"Big Four" Highlights


The Catholic Difference

A veteran teacher is reborn in the Bronx

By William Athanasidy

(This story is published in observance of Catholic Schools Week, Jan. 31-Feb. 6, 2016)

I started substitute teaching in New York City inner city schools in 1986 after five years of active Air Force duty. Military life could be tough, but public school teaching had its own challenges. Basically, I was babysitting hormonally jacked-up high school students. After taking coursework that resulted in a permanent teaching license, I landed a full-time position in middle school and high school, got married, and settled down to a home and family.

Thirty years later, I felt spent, burned out. Maybe it was the dysfunctional parents threatening me with straight razors, the 12-year-olds bleeding out on me in squad cars after being shot on school grounds, the stabbings, the incessant fights, or lack of discipline. My experience was the negation of all I had thought school should be, and I was glad to retire.

I had broken my leg and my hip was arthritic. I had just learned my beautiful, autistic son had a cancer scare and I was, frankly, tired of correcting students who refused to stand for the Pledge of Allegiance or show any concern for education. Thuggery, apathy and disdain for rules had taken their toll. Yes, I remembered the kids I had helped who returned to thank me through the years, but I was having a tough time forgetting the bedlam in between.

Yet at age 57, with three teenagers, I could not spend my days reclining in the backyard as mental atrophy set in. Three weeks after my retirement date I saw an ad for a teaching position at a legendary Bronx Catholic high school. As a product of the Catholic school system through graduate school, I decided to apply.

Entering the building for an interview, I noticed immediately how well-kept and collegiate the hallways appeared. But what impressed me even more were the young men. Quiet, responsible, confident. These inner-city kids were gentlemen. The school’s spirit that they radiated captured me. As I sat for my initial and subsequent interviews, I don’t know if I showed enchantment with the place, but I definitely wanted to work there. It must have shown, for they offered me the position.

It was a happy revelation. Jackets, ties, respect. Immaculate rooms, eager personnel. A senior staff of classroom and administrative veterans with decades of experience, who were willing to help this newcomer. I began to realize that my classroom burnout was only temporary. For the first time in years, I was eager to teach.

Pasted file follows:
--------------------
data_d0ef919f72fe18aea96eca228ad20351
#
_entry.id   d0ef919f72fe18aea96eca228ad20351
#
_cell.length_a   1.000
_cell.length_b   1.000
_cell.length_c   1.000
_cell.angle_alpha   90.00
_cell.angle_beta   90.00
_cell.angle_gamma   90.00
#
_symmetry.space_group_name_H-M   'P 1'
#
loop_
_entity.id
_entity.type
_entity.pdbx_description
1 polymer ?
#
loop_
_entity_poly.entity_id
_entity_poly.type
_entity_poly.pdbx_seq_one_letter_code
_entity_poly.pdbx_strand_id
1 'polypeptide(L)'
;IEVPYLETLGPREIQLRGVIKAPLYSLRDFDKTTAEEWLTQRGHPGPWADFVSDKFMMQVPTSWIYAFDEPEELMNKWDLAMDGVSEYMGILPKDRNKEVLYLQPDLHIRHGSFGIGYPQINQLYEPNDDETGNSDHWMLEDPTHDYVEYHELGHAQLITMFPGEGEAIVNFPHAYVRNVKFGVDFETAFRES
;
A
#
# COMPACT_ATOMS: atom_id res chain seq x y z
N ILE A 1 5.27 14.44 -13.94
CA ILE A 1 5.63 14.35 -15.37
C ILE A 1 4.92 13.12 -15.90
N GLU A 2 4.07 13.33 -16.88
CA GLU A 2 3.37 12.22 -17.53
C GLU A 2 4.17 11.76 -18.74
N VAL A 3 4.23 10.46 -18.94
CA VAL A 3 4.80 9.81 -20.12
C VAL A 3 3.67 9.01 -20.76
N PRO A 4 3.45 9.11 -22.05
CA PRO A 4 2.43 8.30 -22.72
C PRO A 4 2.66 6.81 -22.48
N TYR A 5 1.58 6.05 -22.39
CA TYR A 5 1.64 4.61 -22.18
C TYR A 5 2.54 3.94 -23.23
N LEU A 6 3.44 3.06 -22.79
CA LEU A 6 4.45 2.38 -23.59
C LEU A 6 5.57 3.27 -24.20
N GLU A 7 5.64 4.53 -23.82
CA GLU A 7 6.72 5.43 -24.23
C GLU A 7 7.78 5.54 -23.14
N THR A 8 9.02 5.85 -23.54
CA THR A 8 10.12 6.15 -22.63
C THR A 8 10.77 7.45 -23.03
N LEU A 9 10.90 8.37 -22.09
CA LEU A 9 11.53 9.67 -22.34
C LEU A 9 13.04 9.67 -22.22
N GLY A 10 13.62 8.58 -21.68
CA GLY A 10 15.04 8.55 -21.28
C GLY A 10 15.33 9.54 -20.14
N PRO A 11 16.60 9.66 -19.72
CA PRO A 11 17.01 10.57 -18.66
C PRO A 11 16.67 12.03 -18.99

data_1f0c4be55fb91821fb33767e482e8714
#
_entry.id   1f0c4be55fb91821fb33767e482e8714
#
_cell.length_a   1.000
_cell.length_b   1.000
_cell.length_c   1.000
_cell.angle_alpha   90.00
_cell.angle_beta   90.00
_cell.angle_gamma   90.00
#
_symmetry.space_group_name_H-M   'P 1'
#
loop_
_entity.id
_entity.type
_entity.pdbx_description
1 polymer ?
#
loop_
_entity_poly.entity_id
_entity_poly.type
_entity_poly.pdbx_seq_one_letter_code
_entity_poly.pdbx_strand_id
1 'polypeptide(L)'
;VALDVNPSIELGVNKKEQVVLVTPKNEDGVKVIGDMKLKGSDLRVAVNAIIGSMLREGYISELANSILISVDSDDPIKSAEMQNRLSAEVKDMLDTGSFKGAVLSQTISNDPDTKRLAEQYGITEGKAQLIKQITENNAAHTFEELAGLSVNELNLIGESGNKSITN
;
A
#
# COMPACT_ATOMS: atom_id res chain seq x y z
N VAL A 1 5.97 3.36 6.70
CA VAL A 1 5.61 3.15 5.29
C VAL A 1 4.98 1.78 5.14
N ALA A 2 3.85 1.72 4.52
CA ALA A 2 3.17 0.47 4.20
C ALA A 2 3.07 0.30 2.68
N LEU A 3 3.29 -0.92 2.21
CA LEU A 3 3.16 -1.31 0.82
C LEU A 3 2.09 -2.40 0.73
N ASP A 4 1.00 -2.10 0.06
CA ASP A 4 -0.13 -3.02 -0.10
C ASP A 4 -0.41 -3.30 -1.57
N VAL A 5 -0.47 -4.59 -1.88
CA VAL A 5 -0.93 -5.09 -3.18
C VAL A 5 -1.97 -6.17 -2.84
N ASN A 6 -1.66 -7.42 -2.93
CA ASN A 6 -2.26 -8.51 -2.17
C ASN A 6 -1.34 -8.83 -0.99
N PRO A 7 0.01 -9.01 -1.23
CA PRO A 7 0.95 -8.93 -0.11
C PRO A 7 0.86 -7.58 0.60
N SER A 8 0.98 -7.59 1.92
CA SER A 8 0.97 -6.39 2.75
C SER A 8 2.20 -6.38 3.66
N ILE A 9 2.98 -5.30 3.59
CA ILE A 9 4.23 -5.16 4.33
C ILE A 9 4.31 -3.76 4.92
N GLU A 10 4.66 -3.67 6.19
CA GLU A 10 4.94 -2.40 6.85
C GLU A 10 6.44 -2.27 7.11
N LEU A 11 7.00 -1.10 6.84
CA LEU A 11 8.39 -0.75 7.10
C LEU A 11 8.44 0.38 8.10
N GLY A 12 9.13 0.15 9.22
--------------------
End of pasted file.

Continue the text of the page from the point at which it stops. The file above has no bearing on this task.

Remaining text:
Why was my mood so ebullient? I believe it was a connection—a remembrance of my own schooling by clergy and laity who treated me like a responsible adult from grade school on. The staff was professional and caring without cliques or an “us vs. them” mentality regarding the administration or student body. The whole school was in the task of education as a team.

The inculcation of responsibility to the young men in our charge was backed by rules. Discipline was formalized in procedures and enforced by deans whose only job was discipline. Justice under God was the motto engraved over the detention room door. I noticed that the JUG room was filled mainly by freshmen; upperclassmen had become self-disciplined. The system worked.

There were rituals. Homeroom silence for morning announcements and prayer at the beginning of each class. Students standing facing the flag and reciting the Pledge after morning prayers. Camaraderie and pride in the school’s past and present. Athletes were truly scholars. Students competed for good grades. I started a robotics club and got an immense response with volunteers eager to run it for me. And there was something else, a sense of family.

We lost a student to a tragic accident over the Thanksgiving break. The family was invited to a Memorial Mass in the auditorium with 1,000 students and faculty bearing reverential witness to their son’s life. There was a collection to defray funeral costs. I was never more deeply moved in my career.

On reflection, I feel reborn as a teacher, awakened from a lethargy born of longing. I seem to have found my niche in this stage of my life; perhaps I just had to be reminded of the true wisdom of a religious education.

What is its magic? I believe it is based on a heighted sense of belonging to a community, and not simply to yourself. I can’t help but think back to my own high school years when a day routinely meant new accomplishments, new insights, old friendships reinforced, and a sense of “we’re all in this together.” Underlying it all was a realization that there is a religious purpose to our education; a basis for service, a foundation for our lives.

It took a return to the Catholic schooling I had grown up with to remind me that teaching isn’t just a job. It is a vocation we are privileged to take on for the sake of the next generation.

William Athanasidy lives with his wife and their three children in Westchester, New York.